Several months and a couple of failed attempts later, I found myself in a house with Tom and three other courageous, exemplary members of the WORMS–We Openly Resist Military Stupidity.
One of the most thrilling aspects of the GI Movement during the Vietnam War was its ubiquitous nature. In every corner of the military, everywhere on the planet, GIs found creative, stunning ways to rebel. Even if no one outside their individual unit knew they existed, they became part of an elegant tapestry of chaos and resistance.
And none were more elegant than the WORMS. Trained in Vietnamese, they were part of an ultra-secret unit that flew over North Vietnam intercepting communications from the “enemy,” and translating them for the Pentagon to use in planning military strategy. As Tom described it to me, they began developing an almost personal relationship with the voices they were hearing, and soon knew that the real “enemy” was not the people they were listening to, but their own bosses. Knowing firsthand how civilian centers were targeted and hospitals were being bombed, they decided to dedicate their lives toward ending that criminal war.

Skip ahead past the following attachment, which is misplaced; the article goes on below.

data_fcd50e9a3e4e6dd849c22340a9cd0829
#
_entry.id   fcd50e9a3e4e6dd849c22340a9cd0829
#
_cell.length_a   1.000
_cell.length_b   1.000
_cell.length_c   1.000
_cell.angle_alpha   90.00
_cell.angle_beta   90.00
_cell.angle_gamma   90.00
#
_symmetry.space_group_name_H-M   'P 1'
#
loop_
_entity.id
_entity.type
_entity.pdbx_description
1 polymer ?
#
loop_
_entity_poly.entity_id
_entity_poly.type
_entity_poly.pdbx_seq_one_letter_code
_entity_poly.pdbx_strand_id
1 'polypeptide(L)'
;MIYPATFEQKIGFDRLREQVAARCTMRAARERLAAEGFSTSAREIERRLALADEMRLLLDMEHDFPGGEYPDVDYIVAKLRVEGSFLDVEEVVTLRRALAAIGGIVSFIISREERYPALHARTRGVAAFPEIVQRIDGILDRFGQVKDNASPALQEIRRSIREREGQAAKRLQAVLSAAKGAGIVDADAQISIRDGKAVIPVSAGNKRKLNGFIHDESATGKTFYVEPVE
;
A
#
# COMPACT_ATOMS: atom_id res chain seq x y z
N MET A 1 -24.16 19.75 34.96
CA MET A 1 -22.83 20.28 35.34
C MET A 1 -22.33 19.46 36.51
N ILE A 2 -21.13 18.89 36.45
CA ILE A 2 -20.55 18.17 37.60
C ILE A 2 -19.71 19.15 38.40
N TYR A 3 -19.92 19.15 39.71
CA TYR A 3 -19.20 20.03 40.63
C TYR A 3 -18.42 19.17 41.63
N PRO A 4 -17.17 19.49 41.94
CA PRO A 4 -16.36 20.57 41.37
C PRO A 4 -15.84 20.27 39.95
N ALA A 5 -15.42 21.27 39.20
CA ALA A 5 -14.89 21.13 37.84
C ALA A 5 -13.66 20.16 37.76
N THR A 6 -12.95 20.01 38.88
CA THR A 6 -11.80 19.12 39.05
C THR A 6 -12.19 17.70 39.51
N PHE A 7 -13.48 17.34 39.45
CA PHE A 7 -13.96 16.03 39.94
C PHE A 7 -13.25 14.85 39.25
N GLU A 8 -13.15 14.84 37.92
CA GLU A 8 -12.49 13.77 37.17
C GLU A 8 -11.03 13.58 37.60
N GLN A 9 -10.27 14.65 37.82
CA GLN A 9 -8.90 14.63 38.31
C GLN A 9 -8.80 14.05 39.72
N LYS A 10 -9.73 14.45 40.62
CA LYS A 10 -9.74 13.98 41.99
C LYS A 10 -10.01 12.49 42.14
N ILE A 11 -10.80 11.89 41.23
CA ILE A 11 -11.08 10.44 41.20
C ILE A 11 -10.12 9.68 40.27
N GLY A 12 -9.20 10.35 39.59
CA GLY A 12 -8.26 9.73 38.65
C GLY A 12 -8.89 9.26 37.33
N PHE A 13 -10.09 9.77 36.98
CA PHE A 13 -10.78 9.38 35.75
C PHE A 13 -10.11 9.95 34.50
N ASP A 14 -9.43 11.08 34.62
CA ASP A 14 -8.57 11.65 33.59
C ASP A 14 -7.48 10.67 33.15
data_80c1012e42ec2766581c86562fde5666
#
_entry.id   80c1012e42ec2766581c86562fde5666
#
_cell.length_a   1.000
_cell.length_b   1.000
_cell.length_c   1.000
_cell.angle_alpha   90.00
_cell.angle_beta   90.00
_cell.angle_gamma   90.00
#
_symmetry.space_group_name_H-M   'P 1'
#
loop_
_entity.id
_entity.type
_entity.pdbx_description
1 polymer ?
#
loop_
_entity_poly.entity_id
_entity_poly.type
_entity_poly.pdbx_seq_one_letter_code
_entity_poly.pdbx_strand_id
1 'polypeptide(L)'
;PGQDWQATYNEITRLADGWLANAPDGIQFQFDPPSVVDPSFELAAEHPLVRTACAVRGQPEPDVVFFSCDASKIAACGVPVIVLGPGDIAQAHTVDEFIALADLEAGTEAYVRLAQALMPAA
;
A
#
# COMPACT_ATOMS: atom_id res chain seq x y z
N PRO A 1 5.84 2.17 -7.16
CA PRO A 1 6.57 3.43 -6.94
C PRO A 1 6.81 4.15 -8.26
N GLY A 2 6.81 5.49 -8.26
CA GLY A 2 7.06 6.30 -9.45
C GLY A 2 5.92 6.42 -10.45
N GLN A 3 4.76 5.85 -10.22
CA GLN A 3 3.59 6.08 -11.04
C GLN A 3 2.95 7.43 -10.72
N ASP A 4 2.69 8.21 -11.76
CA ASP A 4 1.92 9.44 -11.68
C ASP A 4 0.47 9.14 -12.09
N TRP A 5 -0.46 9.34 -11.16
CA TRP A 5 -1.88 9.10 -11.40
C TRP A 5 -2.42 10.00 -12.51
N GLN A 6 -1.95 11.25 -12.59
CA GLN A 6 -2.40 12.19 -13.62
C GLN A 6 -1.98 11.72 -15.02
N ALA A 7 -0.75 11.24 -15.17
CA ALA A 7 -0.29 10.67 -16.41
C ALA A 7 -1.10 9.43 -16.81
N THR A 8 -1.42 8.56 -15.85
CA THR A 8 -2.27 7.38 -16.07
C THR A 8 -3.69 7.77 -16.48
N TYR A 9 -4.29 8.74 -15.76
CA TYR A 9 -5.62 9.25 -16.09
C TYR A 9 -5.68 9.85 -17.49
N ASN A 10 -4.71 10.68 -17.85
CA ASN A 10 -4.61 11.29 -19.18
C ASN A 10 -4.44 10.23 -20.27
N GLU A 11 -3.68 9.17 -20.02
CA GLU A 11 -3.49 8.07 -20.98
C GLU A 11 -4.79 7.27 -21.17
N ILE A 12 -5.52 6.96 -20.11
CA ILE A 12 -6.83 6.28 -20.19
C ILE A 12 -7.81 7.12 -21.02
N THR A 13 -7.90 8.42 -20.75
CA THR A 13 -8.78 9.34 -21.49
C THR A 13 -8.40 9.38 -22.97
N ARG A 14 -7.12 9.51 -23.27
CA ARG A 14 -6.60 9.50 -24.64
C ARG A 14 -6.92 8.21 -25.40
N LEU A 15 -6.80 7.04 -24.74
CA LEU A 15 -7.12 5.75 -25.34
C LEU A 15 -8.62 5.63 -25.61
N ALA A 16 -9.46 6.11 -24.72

As they told me their story, the depth of their humanity and courage shown through–and I knew Tom had not exaggerated their significance. Finding themselves in a critical position for the war effort, they developed creative, challenging, fun(that was a requirement!), and profoundly effective ways of resisting. Their impact was far greater than they or anyone else knew.
I don’t know much about Tom’s life after Vietnam, but I do know that–as is true for thousands–those years as a GI resister informed all of it. I know that he never gave up his determination to change the world and his sense of purpose that was born with the WORMS.
My heart goes out to his wonderful wife, Helen, and their family. I will never forget Tom, and am very grateful to have known him the brief time I did.